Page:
This week’s edition of Politically Speaking uses the magical power of radio to speak with Sen. Kurt Schaefer from his office in Jefferson City.
The Columbia Republican chairs the powerful Senate Appropriations Committee, which makes him one of the most influential figures in the budget-crafting process. He’s also chairing a special committee looking into Gov. Jay Nixon’s performance during the unrest in Ferguson.
Martin Luther King once said that "it is appalling that the most segregated hour of Christian America is 11 o'clock on Sunday morning."
Rev. Dietra Wise Baker says it still is, which is why Baker and more than 100 people from churches across St. Louis gathered to talk about race on Sunday. The event was the first in a series of Sacred Conversation About Race.
“The church has work to do on itself as it tries to call moral and ethical standards to the community and point the finger ...” she said. “We have to be on the road before we can invite people along for the journey.”
It was still dark when the Rotary Club of Overland gathered Wednesday morning at Russo’s restaurant on Page. At a time when north St. Louis County is in the international spotlight for what’s wrong, the meeting cast a sliver of light on what’s right.
In the months since Michael Brown’s death at the hands of then-Ferguson police officer Darren Wilson, North County has been at the center of a debate of cosmic proportions. It concerns long-simmering, wide-ranging issues of race, fairness and opportunity.
After a heated exchange on Martin Luther King Day between protesters supporting “reclaimMLK” and Harris-Stowe State University students, the university and protesters are working to turn confrontation into conversation. On Tuesday student representatives and administrators met with a Ferguson activist to start a dialogue and “hopefully move forward as a community.”
Gov. Jay Nixon speaks during the 2014 State of the State address. The governor's speech comes amid heightened scrutiny of his actions during the Ferguson unrest and unprecedented GOP majorities in the Missouri General Assembly.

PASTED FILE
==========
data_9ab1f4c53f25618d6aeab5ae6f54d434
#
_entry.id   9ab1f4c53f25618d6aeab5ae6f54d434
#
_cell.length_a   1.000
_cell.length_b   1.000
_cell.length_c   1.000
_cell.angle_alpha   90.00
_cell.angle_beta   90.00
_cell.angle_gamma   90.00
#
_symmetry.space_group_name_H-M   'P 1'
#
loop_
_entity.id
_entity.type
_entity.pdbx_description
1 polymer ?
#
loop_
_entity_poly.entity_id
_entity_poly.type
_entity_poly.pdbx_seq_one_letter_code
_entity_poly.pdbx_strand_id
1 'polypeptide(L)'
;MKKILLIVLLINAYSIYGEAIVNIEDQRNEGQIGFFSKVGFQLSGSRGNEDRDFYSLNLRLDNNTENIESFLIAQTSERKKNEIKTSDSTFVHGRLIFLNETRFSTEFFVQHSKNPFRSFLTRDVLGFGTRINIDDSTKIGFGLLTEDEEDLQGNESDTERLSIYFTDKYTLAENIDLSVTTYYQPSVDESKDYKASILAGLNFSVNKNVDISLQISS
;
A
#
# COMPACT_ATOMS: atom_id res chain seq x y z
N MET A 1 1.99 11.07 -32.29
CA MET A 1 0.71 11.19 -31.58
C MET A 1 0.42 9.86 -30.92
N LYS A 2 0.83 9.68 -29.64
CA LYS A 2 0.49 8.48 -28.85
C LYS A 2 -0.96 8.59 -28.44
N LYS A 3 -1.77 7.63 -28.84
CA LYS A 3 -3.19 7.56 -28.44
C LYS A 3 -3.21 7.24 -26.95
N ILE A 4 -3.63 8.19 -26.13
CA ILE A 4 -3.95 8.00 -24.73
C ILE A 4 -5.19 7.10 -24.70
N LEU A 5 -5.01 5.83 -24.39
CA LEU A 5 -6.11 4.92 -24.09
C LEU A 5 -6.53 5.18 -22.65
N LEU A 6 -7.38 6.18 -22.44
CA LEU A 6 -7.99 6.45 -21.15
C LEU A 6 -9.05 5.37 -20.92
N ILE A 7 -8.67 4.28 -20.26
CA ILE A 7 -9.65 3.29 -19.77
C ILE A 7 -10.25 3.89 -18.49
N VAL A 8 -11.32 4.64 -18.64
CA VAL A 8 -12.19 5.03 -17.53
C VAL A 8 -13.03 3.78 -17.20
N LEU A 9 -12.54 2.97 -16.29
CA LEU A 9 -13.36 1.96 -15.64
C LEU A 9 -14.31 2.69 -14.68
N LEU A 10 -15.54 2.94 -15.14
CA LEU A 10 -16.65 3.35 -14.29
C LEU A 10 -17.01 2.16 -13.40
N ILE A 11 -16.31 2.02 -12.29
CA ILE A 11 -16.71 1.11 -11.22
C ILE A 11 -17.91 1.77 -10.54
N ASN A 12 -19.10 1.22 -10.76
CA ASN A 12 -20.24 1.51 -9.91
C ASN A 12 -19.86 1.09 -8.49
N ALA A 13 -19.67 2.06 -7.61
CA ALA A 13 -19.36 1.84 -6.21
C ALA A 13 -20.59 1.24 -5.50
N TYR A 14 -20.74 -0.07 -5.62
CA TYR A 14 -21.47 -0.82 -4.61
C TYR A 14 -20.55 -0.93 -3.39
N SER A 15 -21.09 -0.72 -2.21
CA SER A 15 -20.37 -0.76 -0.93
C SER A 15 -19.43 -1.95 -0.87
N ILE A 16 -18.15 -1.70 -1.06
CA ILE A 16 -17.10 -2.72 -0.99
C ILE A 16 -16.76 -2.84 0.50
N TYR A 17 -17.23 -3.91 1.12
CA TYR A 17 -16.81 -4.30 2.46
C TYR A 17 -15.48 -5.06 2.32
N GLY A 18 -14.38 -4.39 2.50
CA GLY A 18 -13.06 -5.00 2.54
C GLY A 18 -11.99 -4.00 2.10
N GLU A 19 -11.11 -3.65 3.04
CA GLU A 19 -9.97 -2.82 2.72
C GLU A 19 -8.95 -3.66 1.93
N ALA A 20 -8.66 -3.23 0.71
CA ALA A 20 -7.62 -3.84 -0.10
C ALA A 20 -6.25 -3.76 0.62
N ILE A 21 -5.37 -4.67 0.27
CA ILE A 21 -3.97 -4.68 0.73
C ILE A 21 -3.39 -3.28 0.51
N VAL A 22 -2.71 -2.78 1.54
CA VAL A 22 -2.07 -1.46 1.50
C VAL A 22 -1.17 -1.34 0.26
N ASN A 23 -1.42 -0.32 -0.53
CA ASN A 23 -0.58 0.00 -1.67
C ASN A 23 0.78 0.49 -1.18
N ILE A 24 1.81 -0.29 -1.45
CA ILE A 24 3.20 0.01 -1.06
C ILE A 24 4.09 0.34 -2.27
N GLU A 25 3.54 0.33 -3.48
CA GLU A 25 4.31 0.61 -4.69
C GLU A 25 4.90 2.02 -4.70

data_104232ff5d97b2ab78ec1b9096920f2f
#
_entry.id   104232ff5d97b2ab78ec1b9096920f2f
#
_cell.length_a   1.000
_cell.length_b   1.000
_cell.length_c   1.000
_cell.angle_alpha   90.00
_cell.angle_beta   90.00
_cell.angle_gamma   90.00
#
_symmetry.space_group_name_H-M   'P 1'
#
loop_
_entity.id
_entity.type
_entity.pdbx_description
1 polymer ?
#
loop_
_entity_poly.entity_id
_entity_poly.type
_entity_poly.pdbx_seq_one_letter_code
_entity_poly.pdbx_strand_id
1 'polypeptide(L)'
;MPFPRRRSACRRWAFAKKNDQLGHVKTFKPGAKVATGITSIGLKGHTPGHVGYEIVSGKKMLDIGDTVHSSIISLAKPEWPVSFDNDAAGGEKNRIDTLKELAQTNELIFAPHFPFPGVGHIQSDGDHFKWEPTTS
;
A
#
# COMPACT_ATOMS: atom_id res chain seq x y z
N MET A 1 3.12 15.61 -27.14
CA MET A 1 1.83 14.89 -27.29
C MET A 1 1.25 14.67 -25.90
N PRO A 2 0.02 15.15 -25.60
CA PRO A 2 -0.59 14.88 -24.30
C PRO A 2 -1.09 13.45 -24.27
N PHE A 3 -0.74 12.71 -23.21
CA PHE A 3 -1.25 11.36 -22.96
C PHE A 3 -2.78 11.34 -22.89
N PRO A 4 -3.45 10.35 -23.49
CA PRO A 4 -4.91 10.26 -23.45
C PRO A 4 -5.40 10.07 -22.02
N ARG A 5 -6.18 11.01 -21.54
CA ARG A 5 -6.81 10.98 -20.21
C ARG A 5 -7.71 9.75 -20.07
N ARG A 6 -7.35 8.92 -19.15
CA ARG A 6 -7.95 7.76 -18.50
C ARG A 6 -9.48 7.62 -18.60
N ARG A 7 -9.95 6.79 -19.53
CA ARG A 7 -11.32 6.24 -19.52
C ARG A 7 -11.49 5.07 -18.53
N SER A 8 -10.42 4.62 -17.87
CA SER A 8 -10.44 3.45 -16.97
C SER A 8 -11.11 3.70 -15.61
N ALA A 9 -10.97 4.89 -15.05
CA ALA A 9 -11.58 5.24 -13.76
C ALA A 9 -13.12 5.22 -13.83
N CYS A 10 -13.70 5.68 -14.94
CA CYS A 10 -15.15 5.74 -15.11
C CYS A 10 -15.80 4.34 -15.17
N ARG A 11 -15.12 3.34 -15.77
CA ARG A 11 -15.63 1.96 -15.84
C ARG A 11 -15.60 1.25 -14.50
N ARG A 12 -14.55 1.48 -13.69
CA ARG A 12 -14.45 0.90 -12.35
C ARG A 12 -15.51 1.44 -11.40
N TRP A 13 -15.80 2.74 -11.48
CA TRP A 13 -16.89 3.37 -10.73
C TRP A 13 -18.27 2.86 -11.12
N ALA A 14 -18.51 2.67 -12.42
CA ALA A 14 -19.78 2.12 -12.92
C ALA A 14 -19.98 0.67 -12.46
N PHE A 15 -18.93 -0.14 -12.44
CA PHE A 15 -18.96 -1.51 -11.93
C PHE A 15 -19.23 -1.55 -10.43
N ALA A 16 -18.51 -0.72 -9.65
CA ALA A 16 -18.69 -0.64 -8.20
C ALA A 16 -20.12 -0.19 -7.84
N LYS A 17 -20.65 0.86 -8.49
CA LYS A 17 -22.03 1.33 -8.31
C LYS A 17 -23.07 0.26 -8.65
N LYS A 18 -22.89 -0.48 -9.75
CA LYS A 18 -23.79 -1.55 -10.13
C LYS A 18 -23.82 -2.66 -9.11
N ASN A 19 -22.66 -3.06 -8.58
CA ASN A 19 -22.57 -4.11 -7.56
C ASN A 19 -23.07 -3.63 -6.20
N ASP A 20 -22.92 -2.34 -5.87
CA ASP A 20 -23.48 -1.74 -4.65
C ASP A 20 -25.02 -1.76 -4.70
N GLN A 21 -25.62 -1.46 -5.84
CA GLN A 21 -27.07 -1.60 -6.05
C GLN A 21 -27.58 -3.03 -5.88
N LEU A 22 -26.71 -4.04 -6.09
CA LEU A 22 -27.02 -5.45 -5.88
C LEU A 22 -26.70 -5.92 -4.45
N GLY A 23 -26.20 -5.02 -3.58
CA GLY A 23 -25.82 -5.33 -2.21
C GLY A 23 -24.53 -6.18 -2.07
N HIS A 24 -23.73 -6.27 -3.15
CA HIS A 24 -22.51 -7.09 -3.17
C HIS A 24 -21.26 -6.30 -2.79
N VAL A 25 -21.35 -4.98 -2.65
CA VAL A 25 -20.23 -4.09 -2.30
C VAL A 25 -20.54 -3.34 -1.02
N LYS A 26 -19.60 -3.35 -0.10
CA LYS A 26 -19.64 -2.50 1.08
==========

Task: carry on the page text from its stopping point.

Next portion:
Missouri Gov. Jay Nixon delivered his seventh State of the State address Wednesday night. On Thursday, “St. Louis on the Air” asked a panel to analyze the speech and the Republican response, starting with the headline they would have put on the speech.
“Nixon’s speech more subdued in places,” said Marshall Griffin, St. Louis Public Radio’s Missouri statehouse reporter.
The New York Times is reporting that the Department of Justice is preparing a "legal memo recommending no civil rights charges against the officer, Darren Wilson," in the shooting death of Michael Brown. The Times report did not say when the memo would be released, but it has been widely reported that Attorney General Eric Holder wanted a resolution to the case before his departure.
The U.S. Supreme Court’s announcement that it will take up same-sex marriage this term has many people searching for clues to how the court’s justices may rule.
The high court will decide whether same-sex couples have a right to marry under the constitution. Specifically, the court will hear cases that ask it to overturn bans in four states. The cases will be argued in April; a decision is expected in June.
Gov. Jay Nixon speaks during last year's State of the State address. The governor's speech comes amid heightened scrutiny of his actions during the Ferguson unrest and unprecedented GOP majorities in the Missouri General Assembly.
When Gov. Jay Nixon steps in front of the lectern for his seventh State of the State speech, he’ll be speaking arguably at the lowest point of his power over the Missouri General Assembly.
Any bit of his agenda that arouses even a hint of controversy can be slapped away by the huge Republican majorities in the House and Senate. And even some Democrats are upset over the way he handled the unrest in Ferguson. He has, in essence, entered the twilight of his governorship.